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Nine out of 10 children treated for leukaemia at Poole Hospital will beat the disease

The survival rate for children aged 1-16 with leukaemia is now at 90 per cent at Poole Hospital after continued developments in cancer treatment.

This is thanks to a systematic approach to treatment including a complex chemotherapy regime, a protective antibiotic schedule and supportive blood and platelet transfusions.

Antibiotics are given to ill patients within an hour of arrival and community nurses regularly administer blood tests at home or at school as children with leukaemia require up to 105 a year.

The international survival rate for children’s leukaemia has continued to improve - from 75 per cent in the 1980s, to 84 per cent in 1990s, and 87 per cent between 2001-2010.

The success of leukaemia treatment trials in the 70th year of the NHS allows clinicians to look beyond improving survival to focus on reducing side-effects which can impact growth, brain development and cause bone changes and heart and kidney problems.

The hospital’s paediatric oncology department coordinates its treatments with Southampton General Hospital, who administer some types of chemotherapy and have dedicated paediatric oncologists who specialise in children’s cancer, but a lot of the service is now undertaken at Poole Hospital. Dr Martin Hussey leads the local paediatric oncology care with the support of Dr Mark Tighe and Nikki Ratsey, paediatric oncology specialist nurse, with additional dedicated psychology, dietetic and play support.

“The development of cancer care at Poole Hospital has been vital for children in Dorset who are sadly diagnosed with leukaemia,” said Sarah Chessell, head of the trust’s research and innovation team that assists the cancer teams in collecting data from drug administration.

“This service provision means patients don’t have to travel long-distances to receive care - which can reduce valuable treatment time and decrease quality of life - and they can see a consultant they know who is closer to their home and family.”

Two children who benefited from the developments are Caitlin Green and Freya Barry.

Caitlin and Freya were diagnosed with acute lymphoblastic leukaemia (ALL) in 2015 when they were two-years-old. Now aged five, they are both in remission.

Nichola Green, Caitlin’s mother, was very positive of the care her daughter received. “We couldn’t have wished for better care,” she said.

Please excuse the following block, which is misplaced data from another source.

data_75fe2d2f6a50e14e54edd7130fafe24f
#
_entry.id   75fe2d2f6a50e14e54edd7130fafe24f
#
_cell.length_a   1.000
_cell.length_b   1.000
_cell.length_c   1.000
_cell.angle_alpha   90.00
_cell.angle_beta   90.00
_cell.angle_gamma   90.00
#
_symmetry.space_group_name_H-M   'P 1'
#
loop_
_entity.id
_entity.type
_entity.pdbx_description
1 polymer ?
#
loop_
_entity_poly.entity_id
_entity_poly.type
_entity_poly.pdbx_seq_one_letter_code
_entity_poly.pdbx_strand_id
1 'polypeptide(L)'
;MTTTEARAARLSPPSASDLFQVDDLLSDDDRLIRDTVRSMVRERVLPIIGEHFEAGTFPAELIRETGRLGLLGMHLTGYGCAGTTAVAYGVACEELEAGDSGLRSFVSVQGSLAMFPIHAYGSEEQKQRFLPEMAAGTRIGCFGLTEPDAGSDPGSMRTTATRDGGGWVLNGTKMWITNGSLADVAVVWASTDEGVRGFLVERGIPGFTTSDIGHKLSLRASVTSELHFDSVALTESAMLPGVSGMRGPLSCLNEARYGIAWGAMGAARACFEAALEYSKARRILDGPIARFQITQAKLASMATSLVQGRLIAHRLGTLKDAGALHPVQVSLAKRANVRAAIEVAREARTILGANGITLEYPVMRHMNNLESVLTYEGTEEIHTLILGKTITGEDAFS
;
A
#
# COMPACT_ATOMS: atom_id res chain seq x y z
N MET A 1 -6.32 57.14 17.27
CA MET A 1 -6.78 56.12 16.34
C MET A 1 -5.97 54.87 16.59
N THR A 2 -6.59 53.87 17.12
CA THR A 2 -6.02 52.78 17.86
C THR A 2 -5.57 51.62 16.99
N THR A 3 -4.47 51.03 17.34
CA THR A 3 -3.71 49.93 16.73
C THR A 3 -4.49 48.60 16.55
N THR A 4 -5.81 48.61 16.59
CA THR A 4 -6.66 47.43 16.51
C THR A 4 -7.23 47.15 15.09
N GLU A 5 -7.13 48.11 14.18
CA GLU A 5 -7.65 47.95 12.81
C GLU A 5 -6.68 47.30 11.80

“We had a wonderful relationship with the doctors and nurses who took time to sit with us on both the good and the bad days and do little things like bringing you a coffee when you haven’t slept.

“Not a day goes past without me feeling grateful - she’s here because of the treatment she received, without a doubt.”

Nathalie Barry, Freya’s mother, echoed Nichola’s thoughts. “The service from the oncology and paediatric departments has been great,” she added. 

Nathalie Barry, Freya Barry, Caitlin Green, Nichola Green

Nathalie Barry, Freya Barry, Caitlin Green and Nichola Green in the paediatric unit

Dr Mark Tighe, paediatric consultant, and the lead for paediatric research in Poole, believes that “the research has ‘become a model for other programmes’.

“Our systematic research programme for ALL has become a model for other research programmes across the NHS,” said Mark.

“There have been huge leaps and bounds nationally in the treatment of leukaemia for children - deaths are now rare and significant side effects are decreasing.”

The early signs of leukaemia include easy bruising, nose bleeds, rashes that don’t go away when pressed, a persistent limp, pale skin, unexpected weight loss, new night sweats and swollen glands greater than two centimetres in size. If you believe that you or your child has any of these symptoms, contact your GP who, if concerned, will organise referral to a hospital or a blood test.

Poole Hospital NHS Foundation Trust, Longfleet Road, Poole, Dorset BH15 2JB. Tel: 01202 665511

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